The impunity for what happened in Ülker Sokak paved the way for the attacks in Eryaman and Esat, apart from hurting consciences. The impunity experienced in Esat and Eryaman also paves the way for the attacks on Bayram Sokak today.

A photo from Transgender people’s protest; slogans: “The streets are all ours”, “Crime, Lynch, Looting, Eryaman”

Hello everyone, I would like to start my article by commemorating all the transgender and non-transgender women who were cut off from us as November 20 is the Day of Remembrance for Transgender Victims of Hate Crimes and November 25 is the International Day for the Elimination of Violence Against Women.

Get ready to lose your taste. While I was preparing this article for you, I lost my taste. I read it with the aim of last control and I lost my taste again. Sometimes I think we shouldn’t be afraid to lose our own taste and/or make each other lose taste. The tastes will be lost, a state of comfort will be broken so that action will be taken. I want us to lose our taste all together and then talk about what will happen next.

This essay is not an article or news text. In this essay, which I wrote in a conversational style as if you were in front of me, and which I hope you can read in one breath, I will try to briefly explain the past and present of transgender people in Turkey, why transgender murders are political, and who benefits transphobia and what gains favor from transphobia, through three different events: Turkey in the 90s and Ülker Sokak, Esat and Eryaman in the early 2000s, today and Bayram Sokak.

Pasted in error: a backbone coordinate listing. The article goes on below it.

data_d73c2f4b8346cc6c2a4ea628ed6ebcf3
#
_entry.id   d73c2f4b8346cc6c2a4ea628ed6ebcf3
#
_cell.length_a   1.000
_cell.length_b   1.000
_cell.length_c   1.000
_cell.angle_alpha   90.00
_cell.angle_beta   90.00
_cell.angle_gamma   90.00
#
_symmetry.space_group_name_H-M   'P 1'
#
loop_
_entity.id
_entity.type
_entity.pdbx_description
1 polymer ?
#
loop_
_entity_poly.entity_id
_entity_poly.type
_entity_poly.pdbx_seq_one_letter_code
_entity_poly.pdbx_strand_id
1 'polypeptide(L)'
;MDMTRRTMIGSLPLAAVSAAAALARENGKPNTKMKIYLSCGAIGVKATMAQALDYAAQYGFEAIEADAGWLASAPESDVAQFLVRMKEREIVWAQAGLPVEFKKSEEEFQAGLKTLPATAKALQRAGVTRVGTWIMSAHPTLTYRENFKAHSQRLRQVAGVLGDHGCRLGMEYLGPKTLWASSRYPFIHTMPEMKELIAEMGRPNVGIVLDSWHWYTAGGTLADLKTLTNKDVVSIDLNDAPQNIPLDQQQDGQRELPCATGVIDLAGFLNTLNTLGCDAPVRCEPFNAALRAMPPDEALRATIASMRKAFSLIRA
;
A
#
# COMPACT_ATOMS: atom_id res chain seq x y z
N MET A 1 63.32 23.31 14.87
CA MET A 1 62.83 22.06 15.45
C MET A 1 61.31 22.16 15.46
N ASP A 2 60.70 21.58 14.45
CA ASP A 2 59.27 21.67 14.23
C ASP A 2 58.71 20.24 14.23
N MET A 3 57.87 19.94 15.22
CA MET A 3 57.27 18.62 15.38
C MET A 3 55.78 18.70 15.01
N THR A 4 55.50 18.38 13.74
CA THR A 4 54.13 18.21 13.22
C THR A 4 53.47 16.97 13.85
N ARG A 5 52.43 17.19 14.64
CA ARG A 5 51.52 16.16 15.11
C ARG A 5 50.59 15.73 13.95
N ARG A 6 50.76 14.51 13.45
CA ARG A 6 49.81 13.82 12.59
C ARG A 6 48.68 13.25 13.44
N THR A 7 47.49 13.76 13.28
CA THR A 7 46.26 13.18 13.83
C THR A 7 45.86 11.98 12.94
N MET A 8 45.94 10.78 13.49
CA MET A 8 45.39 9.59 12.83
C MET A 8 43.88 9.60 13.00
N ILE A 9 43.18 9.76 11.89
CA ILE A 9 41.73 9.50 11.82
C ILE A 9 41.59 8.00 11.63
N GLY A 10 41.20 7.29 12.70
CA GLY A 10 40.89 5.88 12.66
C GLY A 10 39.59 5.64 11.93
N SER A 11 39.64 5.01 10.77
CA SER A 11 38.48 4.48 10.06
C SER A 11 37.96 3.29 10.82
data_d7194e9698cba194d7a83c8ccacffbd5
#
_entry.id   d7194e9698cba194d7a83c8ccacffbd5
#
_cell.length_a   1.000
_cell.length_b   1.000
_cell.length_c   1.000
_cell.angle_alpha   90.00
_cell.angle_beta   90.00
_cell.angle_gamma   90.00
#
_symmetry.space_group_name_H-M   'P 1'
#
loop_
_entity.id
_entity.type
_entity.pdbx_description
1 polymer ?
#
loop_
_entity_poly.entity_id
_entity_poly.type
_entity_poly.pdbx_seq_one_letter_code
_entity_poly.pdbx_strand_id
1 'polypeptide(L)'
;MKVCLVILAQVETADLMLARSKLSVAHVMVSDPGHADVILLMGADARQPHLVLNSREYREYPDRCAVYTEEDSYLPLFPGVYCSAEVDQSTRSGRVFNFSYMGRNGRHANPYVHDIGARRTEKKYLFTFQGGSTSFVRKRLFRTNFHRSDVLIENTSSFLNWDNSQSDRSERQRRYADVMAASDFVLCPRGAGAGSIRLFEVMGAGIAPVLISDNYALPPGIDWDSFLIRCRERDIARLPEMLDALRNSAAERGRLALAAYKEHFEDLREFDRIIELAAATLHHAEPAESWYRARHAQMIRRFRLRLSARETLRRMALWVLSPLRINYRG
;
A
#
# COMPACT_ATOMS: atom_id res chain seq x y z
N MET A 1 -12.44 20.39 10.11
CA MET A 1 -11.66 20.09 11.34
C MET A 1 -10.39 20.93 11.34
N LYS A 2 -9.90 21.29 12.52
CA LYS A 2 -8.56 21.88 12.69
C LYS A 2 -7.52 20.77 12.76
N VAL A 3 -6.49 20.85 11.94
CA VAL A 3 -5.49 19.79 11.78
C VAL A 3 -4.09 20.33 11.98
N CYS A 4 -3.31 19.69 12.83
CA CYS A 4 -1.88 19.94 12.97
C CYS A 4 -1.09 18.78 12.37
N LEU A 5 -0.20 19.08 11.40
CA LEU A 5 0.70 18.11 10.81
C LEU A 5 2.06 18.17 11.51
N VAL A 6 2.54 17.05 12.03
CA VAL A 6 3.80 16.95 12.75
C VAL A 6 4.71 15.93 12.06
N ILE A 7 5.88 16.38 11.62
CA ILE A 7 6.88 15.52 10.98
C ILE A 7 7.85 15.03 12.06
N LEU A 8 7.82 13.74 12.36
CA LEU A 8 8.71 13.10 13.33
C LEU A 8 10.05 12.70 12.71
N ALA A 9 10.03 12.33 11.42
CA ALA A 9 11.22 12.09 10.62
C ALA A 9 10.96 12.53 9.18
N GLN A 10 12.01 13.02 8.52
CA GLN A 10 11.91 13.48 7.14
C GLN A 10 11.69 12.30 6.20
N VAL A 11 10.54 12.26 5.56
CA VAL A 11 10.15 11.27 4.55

Turkey in the 90s and Ülker Sokak

In the 90s, when the millennium was approaching with hopes of joining the European Union and neoliberal economic policies gained momentum, Turkey was preparing for a conference: UN-HABITAT. UN-HABITAT is a United Nations program for sustainable human settlements and adequate housing for all. The second of the conference, which is held in a different geography every 20 years, was held on May 26, 1996 in Istanbul. The conference, the purpose of which was “housing for all”, was unfortunately used as a cover for rent and transphobia in Turkey.

In the 90s, as it is today, the construction sector was one of the largest sectors of the Turkish economy, dependent on the flow of hot money. Authorities saw the idea of creating sustainable human settlements as an opportunity for gentrification and enrichment through the construction sector and went into action before the conference.

Ülker Sokak was a street where transgender sex workers lived and worked together, which was safer for them than the dangers of the outside. Transgender people, who are historically and currently disadvantaged according to existing power relations, were seen as the easiest and most inexpensive inhabitants of Cihangir to be gentrified.